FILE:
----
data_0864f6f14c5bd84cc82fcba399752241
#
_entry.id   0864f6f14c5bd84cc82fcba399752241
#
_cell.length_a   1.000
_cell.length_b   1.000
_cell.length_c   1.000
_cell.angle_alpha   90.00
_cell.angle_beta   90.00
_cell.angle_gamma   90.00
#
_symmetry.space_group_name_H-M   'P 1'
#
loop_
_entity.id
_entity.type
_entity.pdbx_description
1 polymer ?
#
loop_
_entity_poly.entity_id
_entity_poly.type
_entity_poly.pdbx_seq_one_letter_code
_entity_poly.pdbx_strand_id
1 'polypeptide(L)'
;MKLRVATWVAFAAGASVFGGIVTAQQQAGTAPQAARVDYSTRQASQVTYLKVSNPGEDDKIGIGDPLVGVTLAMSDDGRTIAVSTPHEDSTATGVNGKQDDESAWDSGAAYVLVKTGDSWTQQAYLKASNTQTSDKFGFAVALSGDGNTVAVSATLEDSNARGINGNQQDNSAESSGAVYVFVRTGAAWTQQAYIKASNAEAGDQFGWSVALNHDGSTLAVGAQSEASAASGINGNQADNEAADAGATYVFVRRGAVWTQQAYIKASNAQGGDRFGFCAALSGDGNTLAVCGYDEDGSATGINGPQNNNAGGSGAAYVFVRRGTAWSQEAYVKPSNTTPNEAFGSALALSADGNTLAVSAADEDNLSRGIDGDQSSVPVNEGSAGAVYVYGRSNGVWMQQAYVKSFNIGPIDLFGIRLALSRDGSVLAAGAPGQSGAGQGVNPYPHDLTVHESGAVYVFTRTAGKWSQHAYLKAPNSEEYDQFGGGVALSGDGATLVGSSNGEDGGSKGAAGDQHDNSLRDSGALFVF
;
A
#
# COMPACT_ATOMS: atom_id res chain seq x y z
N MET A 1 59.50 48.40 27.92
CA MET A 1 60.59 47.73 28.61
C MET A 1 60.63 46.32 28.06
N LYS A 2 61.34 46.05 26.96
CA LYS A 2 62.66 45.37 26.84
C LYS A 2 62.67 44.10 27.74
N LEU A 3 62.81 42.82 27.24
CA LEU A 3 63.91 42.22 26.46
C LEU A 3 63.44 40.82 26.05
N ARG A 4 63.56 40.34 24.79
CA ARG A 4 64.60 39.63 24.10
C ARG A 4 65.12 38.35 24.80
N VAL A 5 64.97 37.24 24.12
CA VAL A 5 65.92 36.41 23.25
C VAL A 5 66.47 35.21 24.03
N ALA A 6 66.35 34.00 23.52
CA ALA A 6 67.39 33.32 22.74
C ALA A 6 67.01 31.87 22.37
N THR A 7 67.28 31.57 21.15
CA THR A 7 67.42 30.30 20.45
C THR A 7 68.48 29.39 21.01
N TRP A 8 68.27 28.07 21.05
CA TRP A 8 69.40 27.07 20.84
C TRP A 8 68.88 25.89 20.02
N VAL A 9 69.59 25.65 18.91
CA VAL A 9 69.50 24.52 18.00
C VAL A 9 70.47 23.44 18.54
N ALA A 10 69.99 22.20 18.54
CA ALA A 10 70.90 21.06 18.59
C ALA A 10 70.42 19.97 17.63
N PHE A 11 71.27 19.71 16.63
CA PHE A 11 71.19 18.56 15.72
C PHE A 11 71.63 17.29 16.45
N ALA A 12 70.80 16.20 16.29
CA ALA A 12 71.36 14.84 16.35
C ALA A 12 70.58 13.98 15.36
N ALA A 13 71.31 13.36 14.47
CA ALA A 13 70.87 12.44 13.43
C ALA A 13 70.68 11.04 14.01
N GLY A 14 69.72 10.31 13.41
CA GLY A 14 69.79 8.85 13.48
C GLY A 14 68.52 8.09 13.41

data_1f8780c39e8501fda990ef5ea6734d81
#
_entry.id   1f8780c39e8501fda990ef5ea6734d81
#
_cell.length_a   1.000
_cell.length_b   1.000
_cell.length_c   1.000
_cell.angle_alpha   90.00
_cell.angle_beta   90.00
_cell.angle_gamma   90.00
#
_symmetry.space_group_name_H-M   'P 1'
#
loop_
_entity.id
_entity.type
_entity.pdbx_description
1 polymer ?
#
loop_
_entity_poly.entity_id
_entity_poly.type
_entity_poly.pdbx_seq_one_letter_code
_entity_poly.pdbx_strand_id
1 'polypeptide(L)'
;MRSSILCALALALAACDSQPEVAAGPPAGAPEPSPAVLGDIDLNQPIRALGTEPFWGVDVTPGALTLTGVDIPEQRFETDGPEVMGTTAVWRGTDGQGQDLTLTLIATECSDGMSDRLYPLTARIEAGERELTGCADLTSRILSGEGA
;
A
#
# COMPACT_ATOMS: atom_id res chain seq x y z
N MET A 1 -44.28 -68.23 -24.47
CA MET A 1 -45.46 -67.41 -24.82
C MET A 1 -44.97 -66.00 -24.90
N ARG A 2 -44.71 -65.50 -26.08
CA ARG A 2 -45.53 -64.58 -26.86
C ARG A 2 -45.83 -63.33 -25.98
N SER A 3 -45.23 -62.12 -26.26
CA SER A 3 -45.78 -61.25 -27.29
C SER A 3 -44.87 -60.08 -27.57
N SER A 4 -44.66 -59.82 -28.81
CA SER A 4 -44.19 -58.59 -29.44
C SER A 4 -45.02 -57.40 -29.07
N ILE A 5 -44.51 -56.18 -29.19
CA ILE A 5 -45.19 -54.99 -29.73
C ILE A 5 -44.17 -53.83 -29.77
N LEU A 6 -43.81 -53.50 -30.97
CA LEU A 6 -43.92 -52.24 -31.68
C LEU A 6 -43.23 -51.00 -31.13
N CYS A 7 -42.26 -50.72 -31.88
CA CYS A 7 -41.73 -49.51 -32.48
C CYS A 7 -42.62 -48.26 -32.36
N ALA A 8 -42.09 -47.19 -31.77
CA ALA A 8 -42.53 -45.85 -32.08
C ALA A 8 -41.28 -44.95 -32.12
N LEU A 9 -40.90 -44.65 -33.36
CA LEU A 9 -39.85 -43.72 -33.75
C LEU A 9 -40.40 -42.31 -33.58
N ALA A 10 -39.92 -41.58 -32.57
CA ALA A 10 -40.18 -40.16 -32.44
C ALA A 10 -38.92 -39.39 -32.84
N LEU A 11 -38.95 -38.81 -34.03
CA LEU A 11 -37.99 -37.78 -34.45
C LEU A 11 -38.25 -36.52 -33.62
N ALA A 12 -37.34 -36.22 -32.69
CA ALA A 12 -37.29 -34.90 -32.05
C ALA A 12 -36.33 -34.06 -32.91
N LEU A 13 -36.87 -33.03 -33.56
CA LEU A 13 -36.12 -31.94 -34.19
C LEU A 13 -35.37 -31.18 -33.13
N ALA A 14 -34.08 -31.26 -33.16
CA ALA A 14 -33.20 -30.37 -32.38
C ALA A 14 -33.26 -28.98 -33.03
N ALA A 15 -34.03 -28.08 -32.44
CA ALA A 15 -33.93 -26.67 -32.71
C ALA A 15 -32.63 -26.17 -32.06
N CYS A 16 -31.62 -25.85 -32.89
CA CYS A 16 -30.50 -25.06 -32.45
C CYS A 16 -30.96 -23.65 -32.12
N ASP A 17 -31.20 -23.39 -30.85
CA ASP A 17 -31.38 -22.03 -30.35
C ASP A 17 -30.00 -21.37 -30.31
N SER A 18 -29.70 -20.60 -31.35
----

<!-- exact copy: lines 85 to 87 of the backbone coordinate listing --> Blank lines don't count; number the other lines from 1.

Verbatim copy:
#
loop_
_entity.id